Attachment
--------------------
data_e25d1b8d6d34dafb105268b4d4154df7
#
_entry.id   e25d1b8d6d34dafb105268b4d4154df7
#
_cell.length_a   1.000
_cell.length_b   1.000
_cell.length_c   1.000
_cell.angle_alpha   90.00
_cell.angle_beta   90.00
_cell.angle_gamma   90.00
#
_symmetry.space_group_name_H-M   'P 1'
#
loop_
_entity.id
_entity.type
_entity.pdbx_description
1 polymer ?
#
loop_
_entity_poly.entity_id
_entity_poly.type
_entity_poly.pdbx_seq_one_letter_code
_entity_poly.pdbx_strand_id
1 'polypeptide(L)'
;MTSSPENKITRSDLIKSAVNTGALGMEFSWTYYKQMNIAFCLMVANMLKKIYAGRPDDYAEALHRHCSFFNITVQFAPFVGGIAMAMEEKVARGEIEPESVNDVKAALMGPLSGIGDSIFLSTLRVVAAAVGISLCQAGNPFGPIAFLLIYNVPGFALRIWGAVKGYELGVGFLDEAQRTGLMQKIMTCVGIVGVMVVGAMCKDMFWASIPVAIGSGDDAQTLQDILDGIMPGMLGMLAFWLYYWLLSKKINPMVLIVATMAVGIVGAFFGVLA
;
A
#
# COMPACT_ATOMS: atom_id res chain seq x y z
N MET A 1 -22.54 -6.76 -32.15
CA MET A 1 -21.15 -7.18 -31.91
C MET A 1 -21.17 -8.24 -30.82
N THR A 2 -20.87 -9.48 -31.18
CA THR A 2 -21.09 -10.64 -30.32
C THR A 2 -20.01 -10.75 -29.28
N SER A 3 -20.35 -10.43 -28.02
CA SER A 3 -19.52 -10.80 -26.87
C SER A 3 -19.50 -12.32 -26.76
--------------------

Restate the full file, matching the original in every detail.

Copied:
data_e25d1b8d6d34dafb105268b4d4154df7
#
_entry.id   e25d1b8d6d34dafb105268b4d4154df7
#
_cell.length_a   1.000
_cell.length_b   1.000
_cell.length_c   1.000
_cell.angle_alpha   90.00
_cell.angle_beta   90.00
_cell.angle_gamma   90.00
#
_symmetry.space_group_name_H-M   'P 1'
#
loop_
_entity.id
_entity.type
_entity.pdbx_description
1 polymer ?
#
loop_
_entity_poly.entity_id
_entity_poly.type
_entity_poly.pdbx_seq_one_letter_code
_entity_poly.pdbx_strand_id
1 'polypeptide(L)'
;MTSSPENKITRSDLIKSAVNTGALGMEFSWTYYKQMNIAFCLMVANMLKKIYAGRPDDYAEALHRHCSFFNITVQFAPFVGGIAMAMEEKVARGEIEPESVNDVKAALMGPLSGIGDSIFLSTLRVVAAAVGISLCQAGNPFGPIAFLLIYNVPGFALRIWGAVKGYELGVGFLDEAQRTGLMQKIMTCVGIVGVMVVGAMCKDMFWASIPVAIGSGDDAQTLQDILDGIMPGMLGMLAFWLYYWLLSKKINPMVLIVATMAVGIVGAFFGVLA
;
A
#
# COMPACT_ATOMS: atom_id res chain seq x y z
N MET A 1 -22.54 -6.76 -32.15
CA MET A 1 -21.15 -7.18 -31.91
C MET A 1 -21.17 -8.24 -30.82
N THR A 2 -20.87 -9.48 -31.18
CA THR A 2 -21.09 -10.64 -30.32
C THR A 2 -20.01 -10.75 -29.28
N SER A 3 -20.35 -10.43 -28.02
CA SER A 3 -19.52 -10.80 -26.87
C SER A 3 -19.50 -12.32 -26.76